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Top 11 interesting facts about Cadmium
Cadmium was discovered in 1817 by Fredrich Stromeyer. Cadmium's name derives from the Greek word "kadmeia" and the Latin word "cadmia".
Cadmium's melting point is at 320.9 C (594.05 K, 609.62 F) and its boiling point is at 765.0 C (1038.15 K, 1409.0 F).
Cadmium is chemically similar to zinc and mercury.
Cadmium is bluish-white, soft, malleable, resistant to corrosion, and ductile metal.
Cadmium is a byproduct of zinc production.
Cadmium's use is decreased due to its toxicity.
Cadmium is composed of eight naturally occurring isotopes, two of them are naturally radioactive (113-Cd and 116-Cd) and three of them are stable (110-Cd, 111-Cd, and 112-Cd).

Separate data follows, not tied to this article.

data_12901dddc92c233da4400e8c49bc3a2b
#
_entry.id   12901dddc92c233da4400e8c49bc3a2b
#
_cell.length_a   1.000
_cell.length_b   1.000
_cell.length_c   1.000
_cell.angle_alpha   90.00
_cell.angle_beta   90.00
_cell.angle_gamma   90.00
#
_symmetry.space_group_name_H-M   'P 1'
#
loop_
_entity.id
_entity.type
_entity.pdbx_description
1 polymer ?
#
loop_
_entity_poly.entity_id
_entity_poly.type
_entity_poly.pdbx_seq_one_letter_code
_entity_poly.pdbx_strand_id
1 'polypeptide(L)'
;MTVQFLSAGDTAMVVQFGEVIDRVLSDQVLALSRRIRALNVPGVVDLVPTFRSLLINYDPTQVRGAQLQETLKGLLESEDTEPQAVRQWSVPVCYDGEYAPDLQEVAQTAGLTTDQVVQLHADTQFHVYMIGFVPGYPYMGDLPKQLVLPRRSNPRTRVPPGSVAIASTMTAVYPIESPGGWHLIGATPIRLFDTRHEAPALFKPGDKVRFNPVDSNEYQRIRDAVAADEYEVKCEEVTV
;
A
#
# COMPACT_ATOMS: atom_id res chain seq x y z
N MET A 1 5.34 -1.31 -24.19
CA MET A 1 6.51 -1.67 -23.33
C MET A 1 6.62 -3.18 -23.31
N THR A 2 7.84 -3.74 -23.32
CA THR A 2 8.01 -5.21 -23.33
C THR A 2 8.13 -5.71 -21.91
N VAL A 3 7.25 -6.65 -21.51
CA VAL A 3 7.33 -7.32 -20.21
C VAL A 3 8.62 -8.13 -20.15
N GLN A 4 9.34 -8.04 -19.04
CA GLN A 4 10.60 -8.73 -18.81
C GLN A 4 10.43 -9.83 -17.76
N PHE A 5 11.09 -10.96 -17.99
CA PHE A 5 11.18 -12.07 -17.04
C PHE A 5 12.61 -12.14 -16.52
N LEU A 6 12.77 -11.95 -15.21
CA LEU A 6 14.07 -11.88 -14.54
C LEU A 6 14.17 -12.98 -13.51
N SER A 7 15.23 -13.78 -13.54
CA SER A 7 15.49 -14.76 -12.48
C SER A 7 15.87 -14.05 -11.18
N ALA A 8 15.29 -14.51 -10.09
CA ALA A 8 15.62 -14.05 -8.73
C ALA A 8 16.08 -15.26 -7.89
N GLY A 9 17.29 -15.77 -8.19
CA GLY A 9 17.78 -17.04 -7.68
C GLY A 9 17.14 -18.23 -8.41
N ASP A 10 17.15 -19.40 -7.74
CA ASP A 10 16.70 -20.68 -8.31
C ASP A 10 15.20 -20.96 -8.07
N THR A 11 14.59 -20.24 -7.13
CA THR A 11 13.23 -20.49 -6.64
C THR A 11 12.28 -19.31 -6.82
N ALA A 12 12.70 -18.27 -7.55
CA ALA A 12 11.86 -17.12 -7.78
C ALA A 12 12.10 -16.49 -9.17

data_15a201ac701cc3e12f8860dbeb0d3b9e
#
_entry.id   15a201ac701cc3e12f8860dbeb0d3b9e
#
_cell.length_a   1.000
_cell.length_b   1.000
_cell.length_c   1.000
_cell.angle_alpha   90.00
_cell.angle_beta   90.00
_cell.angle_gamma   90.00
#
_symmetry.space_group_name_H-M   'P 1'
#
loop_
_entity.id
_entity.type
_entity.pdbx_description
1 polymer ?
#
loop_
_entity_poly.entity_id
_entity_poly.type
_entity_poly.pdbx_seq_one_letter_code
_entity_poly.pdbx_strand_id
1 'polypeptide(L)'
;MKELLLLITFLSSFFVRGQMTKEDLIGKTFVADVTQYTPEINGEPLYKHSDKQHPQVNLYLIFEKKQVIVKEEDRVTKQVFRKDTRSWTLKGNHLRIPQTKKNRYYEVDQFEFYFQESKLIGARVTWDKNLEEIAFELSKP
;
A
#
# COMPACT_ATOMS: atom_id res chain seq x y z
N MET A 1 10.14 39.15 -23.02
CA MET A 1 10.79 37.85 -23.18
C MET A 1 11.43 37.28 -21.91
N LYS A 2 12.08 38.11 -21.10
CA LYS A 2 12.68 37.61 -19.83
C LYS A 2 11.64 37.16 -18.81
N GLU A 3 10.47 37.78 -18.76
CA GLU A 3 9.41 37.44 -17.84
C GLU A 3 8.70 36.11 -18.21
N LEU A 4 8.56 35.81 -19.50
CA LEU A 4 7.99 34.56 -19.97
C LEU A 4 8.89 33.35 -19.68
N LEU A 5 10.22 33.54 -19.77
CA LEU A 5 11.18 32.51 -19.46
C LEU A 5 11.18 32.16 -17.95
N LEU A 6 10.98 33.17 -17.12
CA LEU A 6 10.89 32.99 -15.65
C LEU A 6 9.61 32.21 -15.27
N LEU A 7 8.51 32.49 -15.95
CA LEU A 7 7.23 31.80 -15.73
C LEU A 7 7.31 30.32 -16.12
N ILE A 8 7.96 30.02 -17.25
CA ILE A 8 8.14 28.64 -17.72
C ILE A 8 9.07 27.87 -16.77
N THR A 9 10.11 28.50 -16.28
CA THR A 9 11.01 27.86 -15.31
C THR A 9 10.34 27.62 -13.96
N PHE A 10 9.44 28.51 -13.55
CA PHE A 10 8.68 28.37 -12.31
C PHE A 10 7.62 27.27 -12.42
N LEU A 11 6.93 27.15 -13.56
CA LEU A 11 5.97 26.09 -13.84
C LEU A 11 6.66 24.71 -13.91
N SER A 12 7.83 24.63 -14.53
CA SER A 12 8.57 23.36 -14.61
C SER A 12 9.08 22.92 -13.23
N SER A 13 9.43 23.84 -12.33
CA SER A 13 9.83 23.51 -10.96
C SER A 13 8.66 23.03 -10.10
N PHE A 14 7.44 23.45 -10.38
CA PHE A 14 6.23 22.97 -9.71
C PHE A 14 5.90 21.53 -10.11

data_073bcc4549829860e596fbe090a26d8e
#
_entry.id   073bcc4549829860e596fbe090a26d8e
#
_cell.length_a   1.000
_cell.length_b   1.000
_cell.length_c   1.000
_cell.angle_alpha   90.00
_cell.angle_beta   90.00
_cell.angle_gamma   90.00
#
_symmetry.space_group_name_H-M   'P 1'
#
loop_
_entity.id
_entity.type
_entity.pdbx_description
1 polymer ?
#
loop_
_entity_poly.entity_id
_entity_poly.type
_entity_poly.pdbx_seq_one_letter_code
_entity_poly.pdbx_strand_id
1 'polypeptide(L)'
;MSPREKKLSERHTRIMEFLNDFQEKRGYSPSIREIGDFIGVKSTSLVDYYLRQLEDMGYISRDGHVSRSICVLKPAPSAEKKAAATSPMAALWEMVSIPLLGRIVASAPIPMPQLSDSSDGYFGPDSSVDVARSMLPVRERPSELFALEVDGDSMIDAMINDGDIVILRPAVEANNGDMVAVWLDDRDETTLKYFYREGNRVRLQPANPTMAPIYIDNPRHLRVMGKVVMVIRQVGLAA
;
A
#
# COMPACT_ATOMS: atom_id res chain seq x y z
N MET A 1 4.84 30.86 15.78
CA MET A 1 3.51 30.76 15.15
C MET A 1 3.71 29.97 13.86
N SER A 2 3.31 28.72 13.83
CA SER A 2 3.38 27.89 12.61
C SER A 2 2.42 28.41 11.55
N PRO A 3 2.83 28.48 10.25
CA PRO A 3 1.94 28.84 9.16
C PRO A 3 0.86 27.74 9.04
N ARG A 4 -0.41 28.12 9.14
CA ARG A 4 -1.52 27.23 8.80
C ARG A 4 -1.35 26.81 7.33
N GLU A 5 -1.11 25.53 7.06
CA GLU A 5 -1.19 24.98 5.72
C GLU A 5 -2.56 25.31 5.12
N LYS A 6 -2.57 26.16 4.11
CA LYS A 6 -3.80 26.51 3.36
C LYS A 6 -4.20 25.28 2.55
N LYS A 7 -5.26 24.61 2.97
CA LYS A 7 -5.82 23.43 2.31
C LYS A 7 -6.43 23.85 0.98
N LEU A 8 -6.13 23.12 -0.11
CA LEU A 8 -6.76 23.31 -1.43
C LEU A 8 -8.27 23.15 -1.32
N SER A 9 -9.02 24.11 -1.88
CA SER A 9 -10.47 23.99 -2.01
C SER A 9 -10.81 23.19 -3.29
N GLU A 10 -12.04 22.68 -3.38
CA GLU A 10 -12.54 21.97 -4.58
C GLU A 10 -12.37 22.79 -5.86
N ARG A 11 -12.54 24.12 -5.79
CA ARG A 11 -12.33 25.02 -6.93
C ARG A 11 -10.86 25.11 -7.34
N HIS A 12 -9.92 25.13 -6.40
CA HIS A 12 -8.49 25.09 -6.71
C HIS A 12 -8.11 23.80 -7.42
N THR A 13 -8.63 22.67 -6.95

Cadmium is a rare metal making up just 0.1 ppm of the Earth's crust.
Cadmium's top producers are China, South Korea, and Japan.
Cadmium is used in batteries, electroplating in aircraft industry, and a small amount in nuclear fission and different laboratory experiments.
Cadmium's use and supply in Europe is restricted due to its dangerous effects on environment and human health.
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